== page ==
Financial Aid | Work Study
The Federal Work-Study Program (FWS) is a campus-based, federally funded employment program that provides paid jobs for students with financial need. The program is designed to help students meet educational expenses. Read the frequently asked questions below for more information. How do I become eligible for work-study?
The first step to becoming eligible is filling out the FAFSA application. Only students that are citizens or resident aliens can receive Federal Work-Study. Students must demonstrate financial need as calculated by the Free Application for Federal Student Aid (FAFSA) Am I required to participate in the Federal Work-Study program if it has been awarded?
No, students are not obligated to participate in the student employment program.
Are Federal Work-Study Jobs on campus or off campus?
Work study positions are available both on and off Campus. If you work on campus you will be working for Ursuline College. There are also positions available off campus, participating in various community service positions. How many hours am I allowed to work?
Students can not work more than 20 hours per week, during regular academic terms. The 20 hours includes a combination of all positions you hold on campus. During breaks between semesters, students can work up to 40 hours per week, but never more than 40 hours in a week. How much can I make?
Current pay rates range from $7.40 per hour to $10.00 per hour depending on the position. How do I find a Federal Work Study position?
Student positions can be found in two places. There is a book in the One-Stop center with all available positions on campus. The positions are also posted on the web. You will need to come to One-Stop and pick up your Federal Work-Study Application and certification. Once you have found a job that you are interested in, you will contact the employer directly to apply. You will bring the certification and application back to One-Stop once your supervisor has completed their portion. In addition, you will also need to complete the necessary payroll forms before you begin working. How do I get paid?
All employees of the College are required to complete state and federal paperwork on or before the first day of work. This includes the following:
- Federal Employee Withholding Allowance Certificate W-4.
- State of Ohio Employee Withholding Exemption Certificate or Employee's Statement of Residency in a Reciprocity State.
- Immigration and Naturalization Employment Eligibility Verification I-9 Form. The employee will need to present the proper identification in order to complete this form. The most commonly used forms of identification used by students are:
- Photo ID and original social security card
- Photo ID and original or certified copy of the birth certificate
Once you have been hired and completed all necessary forms. It is your responsibility to make sure that your time cards are turned in on time. Students are paid on the 15th of every month. How much can I earn?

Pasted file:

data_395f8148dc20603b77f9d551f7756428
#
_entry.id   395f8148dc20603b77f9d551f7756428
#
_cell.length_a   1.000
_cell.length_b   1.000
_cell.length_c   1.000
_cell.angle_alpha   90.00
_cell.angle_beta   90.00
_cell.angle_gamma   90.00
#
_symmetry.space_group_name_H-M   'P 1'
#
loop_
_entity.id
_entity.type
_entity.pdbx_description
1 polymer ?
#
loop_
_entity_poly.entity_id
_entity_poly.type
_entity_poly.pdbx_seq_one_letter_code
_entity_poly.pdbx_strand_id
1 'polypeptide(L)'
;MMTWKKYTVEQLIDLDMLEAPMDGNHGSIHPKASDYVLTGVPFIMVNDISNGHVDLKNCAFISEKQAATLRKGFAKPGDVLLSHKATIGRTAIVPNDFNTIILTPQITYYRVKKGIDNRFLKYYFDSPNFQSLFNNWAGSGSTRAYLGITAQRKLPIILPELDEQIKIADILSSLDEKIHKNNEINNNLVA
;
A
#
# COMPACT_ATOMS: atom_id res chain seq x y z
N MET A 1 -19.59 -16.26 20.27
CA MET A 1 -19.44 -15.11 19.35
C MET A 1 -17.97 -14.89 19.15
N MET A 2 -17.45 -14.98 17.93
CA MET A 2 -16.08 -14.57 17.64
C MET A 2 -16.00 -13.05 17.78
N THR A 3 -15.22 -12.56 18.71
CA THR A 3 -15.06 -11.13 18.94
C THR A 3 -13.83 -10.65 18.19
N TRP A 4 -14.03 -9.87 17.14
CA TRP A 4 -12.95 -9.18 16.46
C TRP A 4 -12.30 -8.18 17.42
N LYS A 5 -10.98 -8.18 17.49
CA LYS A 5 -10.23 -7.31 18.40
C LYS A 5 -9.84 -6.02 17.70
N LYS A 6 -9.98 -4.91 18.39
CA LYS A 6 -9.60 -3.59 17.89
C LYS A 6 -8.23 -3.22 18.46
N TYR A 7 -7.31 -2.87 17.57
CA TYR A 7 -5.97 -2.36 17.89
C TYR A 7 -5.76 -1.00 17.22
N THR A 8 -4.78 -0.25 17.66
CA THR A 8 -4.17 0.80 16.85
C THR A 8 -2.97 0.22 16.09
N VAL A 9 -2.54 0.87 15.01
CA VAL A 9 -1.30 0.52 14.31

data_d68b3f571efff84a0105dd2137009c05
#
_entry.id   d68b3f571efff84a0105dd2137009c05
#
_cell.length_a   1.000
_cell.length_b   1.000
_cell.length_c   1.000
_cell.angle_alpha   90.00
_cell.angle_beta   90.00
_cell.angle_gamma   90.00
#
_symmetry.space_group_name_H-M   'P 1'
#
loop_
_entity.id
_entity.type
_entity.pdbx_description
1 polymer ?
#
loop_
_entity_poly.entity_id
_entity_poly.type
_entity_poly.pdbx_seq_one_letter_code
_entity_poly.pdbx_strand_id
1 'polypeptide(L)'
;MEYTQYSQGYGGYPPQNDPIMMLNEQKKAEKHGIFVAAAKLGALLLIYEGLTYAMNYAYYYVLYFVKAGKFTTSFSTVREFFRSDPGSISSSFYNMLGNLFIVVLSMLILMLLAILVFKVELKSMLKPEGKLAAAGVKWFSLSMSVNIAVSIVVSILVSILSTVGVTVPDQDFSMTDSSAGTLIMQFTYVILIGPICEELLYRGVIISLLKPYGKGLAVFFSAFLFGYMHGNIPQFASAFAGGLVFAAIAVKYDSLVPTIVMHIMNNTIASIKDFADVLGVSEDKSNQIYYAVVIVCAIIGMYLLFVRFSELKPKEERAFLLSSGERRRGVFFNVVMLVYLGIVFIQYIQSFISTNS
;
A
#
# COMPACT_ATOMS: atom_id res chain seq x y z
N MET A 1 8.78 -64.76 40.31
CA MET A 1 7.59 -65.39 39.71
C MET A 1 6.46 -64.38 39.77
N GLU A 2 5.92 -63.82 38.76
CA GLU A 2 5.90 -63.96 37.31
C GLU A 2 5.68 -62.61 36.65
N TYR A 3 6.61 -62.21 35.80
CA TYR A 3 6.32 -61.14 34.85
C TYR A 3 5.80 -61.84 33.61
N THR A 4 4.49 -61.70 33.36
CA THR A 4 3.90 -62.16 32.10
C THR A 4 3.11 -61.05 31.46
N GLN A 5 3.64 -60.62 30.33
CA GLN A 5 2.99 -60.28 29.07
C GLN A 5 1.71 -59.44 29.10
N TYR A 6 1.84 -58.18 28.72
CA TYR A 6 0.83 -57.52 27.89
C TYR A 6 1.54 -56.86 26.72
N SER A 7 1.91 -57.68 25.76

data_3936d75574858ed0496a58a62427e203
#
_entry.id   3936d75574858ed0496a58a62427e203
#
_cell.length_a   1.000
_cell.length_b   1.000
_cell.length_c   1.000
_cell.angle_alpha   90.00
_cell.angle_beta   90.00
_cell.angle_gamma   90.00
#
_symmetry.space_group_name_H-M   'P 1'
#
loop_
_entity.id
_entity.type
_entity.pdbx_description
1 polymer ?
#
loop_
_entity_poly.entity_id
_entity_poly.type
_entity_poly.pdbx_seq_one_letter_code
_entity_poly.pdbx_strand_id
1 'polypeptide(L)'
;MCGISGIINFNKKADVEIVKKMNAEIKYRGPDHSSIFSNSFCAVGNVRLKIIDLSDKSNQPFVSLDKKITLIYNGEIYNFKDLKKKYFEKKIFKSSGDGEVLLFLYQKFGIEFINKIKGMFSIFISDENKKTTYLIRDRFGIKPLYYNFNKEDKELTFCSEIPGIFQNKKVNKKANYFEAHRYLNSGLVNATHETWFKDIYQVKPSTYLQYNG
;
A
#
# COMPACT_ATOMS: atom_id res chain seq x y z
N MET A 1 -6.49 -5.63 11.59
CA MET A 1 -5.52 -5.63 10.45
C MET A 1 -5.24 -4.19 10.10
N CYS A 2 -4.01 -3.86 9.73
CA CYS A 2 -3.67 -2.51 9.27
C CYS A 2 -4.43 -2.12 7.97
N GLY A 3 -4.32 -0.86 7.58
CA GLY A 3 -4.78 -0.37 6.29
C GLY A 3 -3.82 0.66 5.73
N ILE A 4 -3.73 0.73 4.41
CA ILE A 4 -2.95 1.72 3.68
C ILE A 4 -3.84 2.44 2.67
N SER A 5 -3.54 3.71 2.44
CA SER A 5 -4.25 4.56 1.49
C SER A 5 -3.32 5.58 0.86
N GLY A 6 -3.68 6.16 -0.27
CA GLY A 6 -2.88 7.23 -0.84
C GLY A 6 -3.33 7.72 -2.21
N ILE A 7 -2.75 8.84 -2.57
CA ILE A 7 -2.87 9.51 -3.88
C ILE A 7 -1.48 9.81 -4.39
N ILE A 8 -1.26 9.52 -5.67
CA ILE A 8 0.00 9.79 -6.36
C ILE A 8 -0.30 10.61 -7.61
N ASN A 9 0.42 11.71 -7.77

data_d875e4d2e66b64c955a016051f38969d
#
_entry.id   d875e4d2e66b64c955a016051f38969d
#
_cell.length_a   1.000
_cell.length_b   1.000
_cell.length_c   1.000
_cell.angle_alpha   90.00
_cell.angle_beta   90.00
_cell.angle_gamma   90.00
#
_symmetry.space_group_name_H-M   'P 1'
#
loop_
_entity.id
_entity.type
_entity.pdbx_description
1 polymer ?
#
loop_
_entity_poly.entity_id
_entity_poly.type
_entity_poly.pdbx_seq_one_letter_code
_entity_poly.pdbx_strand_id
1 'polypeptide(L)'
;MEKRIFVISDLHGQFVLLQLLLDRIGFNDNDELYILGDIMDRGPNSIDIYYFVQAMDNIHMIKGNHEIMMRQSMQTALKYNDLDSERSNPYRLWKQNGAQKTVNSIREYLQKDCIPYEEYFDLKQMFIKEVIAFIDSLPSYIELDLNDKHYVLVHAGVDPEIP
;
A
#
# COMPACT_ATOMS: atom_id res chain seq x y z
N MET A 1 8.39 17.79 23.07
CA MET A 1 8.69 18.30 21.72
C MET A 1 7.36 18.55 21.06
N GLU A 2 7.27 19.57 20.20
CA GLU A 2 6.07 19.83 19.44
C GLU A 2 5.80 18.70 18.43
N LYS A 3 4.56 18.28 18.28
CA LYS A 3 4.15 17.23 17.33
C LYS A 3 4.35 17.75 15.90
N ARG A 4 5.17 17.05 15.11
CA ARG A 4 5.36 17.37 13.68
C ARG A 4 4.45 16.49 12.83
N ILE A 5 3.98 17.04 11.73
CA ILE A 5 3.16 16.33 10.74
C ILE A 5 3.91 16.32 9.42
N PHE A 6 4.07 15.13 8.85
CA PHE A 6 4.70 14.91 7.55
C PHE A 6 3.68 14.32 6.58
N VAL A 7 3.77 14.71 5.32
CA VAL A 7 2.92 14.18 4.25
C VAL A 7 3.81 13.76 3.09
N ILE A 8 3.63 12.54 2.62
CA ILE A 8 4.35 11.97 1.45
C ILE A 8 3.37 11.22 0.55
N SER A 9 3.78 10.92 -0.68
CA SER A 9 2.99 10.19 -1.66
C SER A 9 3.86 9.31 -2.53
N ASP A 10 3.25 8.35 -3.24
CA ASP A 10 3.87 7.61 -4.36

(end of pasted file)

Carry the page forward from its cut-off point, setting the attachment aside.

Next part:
Your award letter lists the maximum amount you are allowed to earn in a work-study job. You cannot work over your award amount for a semester or the year. If you do not earn your entire fall amount, it can be carried over to spring term, as long you remain eligible to work. Jobs have variable pay rates.
If you receive a new scholarship or grant, your work-study award may have to be reduced or canceled. You should review carefully any revised award notice sent to you to see if your work-study award amount has changed. You should immediately report any reduction in your work-study award amount to your employer.
Can I change jobs during the year?
You are encouraged to remain in your position for one academic year. As with any job, periods of short employment may raise questions for a future employer. Your work-study job is an opportunity to establish a good work record for your resume, along with a favorable letter of reference. If you are experiencing any difficulties in your work situation, you are encouraged to discuss your concerns with your employer. If you decide to quit your job, you should give your employer at least two weeks' notice of resignation. Since it is called work-study, does that mean I can study on the job?
No. Federal work-study jobs are not any different from other jobs. You will have a job description and defined tasks to perform. Work-study means you are working to pay for the opportunity to study and obtain an education. It is a real job. Should I notify the Financial Aid Office if I decide to decline my work-study award?
Yes. Call or email Rhonda Austin (email@example.com
) if you decide not to work so the funds can be given to another eligible student who wants to participate. Can I work during College Breaks?
It is possible to work during college breaks; however work is not guaranteed. The workload in many departments slows over break periods, thus the number of available jobs can be limited. It is advisable to pursue these opportunities well in advance of the break period. Only current students registered for 3 or more accredited courses for the fall semester or recent graduates are eligible for summer employment.